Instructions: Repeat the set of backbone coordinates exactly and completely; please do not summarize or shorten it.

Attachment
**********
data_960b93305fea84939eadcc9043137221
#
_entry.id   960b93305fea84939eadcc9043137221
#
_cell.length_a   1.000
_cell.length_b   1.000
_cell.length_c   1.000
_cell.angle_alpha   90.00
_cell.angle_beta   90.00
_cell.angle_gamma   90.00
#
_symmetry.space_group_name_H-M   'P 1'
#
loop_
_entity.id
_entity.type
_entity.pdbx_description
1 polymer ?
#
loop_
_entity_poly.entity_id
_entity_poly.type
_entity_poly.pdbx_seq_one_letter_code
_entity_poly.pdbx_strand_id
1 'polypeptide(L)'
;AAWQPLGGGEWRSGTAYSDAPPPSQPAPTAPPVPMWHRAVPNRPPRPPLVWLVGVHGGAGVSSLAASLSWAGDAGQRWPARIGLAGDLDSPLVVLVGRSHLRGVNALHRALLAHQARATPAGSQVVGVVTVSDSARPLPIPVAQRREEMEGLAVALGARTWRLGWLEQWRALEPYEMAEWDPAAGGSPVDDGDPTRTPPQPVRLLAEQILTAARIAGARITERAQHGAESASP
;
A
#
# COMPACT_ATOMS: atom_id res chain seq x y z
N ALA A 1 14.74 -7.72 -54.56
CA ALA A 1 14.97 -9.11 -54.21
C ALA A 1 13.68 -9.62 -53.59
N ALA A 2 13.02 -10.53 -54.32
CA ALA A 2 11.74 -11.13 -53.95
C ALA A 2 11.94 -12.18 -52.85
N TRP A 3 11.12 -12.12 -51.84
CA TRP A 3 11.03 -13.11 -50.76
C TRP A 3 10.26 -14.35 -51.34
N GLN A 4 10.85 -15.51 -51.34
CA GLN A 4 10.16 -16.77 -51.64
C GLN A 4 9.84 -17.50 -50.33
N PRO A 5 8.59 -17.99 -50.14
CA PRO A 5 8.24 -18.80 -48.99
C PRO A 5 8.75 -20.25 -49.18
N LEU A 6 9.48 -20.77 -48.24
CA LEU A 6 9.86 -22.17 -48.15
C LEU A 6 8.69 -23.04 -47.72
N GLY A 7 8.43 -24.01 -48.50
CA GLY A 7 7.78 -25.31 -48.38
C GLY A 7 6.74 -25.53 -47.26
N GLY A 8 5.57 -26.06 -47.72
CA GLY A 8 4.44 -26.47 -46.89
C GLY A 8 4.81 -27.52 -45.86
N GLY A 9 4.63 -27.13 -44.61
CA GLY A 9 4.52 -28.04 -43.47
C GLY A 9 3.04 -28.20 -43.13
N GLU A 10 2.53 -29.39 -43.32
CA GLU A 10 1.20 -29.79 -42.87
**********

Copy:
data_960b93305fea84939eadcc9043137221
#
_entry.id   960b93305fea84939eadcc9043137221
#
_cell.length_a   1.000
_cell.length_b   1.000
_cell.length_c   1.000
_cell.angle_alpha   90.00
_cell.angle_beta   90.00
_cell.angle_gamma   90.00
#
_symmetry.space_group_name_H-M   'P 1'
#
loop_
_entity.id
_entity.type
_entity.pdbx_description
1 polymer ?
#
loop_
_entity_poly.entity_id
_entity_poly.type
_entity_poly.pdbx_seq_one_letter_code
_entity_poly.pdbx_strand_id
1 'polypeptide(L)'
;AAWQPLGGGEWRSGTAYSDAPPPSQPAPTAPPVPMWHRAVPNRPPRPPLVWLVGVHGGAGVSSLAASLSWAGDAGQRWPARIGLAGDLDSPLVVLVGRSHLRGVNALHRALLAHQARATPAGSQVVGVVTVSDSARPLPIPVAQRREEMEGLAVALGARTWRLGWLEQWRALEPYEMAEWDPAAGGSPVDDGDPTRTPPQPVRLLAEQILTAARIAGARITERAQHGAESASP
;
A
#
# COMPACT_ATOMS: atom_id res chain seq x y z
N ALA A 1 14.74 -7.72 -54.56
CA ALA A 1 14.97 -9.11 -54.21
C ALA A 1 13.68 -9.62 -53.59
N ALA A 2 13.02 -10.53 -54.32
CA ALA A 2 11.74 -11.13 -53.95
C ALA A 2 11.94 -12.18 -52.85
N TRP A 3 11.12 -12.12 -51.84
CA TRP A 3 11.03 -13.11 -50.76
C TRP A 3 10.26 -14.35 -51.34
N GLN A 4 10.85 -15.51 -51.34
CA GLN A 4 10.16 -16.77 -51.64
C GLN A 4 9.84 -17.50 -50.33
N PRO A 5 8.59 -17.99 -50.14
CA PRO A 5 8.24 -18.80 -48.99
C PRO A 5 8.75 -20.25 -49.18
N LEU A 6 9.48 -20.77 -48.24
CA LEU A 6 9.86 -22.17 -48.15
C LEU A 6 8.69 -23.04 -47.72
N GLY A 7 8.43 -24.01 -48.50
CA GLY A 7 7.78 -25.31 -48.38
C GLY A 7 6.74 -25.53 -47.26
N GLY A 8 5.57 -26.06 -47.72
CA GLY A 8 4.44 -26.47 -46.89
C GLY A 8 4.81 -27.52 -45.86
N GLY A 9 4.63 -27.13 -44.61
CA GLY A 9 4.52 -28.04 -43.47
C GLY A 9 3.04 -28.20 -43.13
N GLU A 10 2.53 -29.39 -43.32
CA GLU A 10 1.20 -29.79 -42.87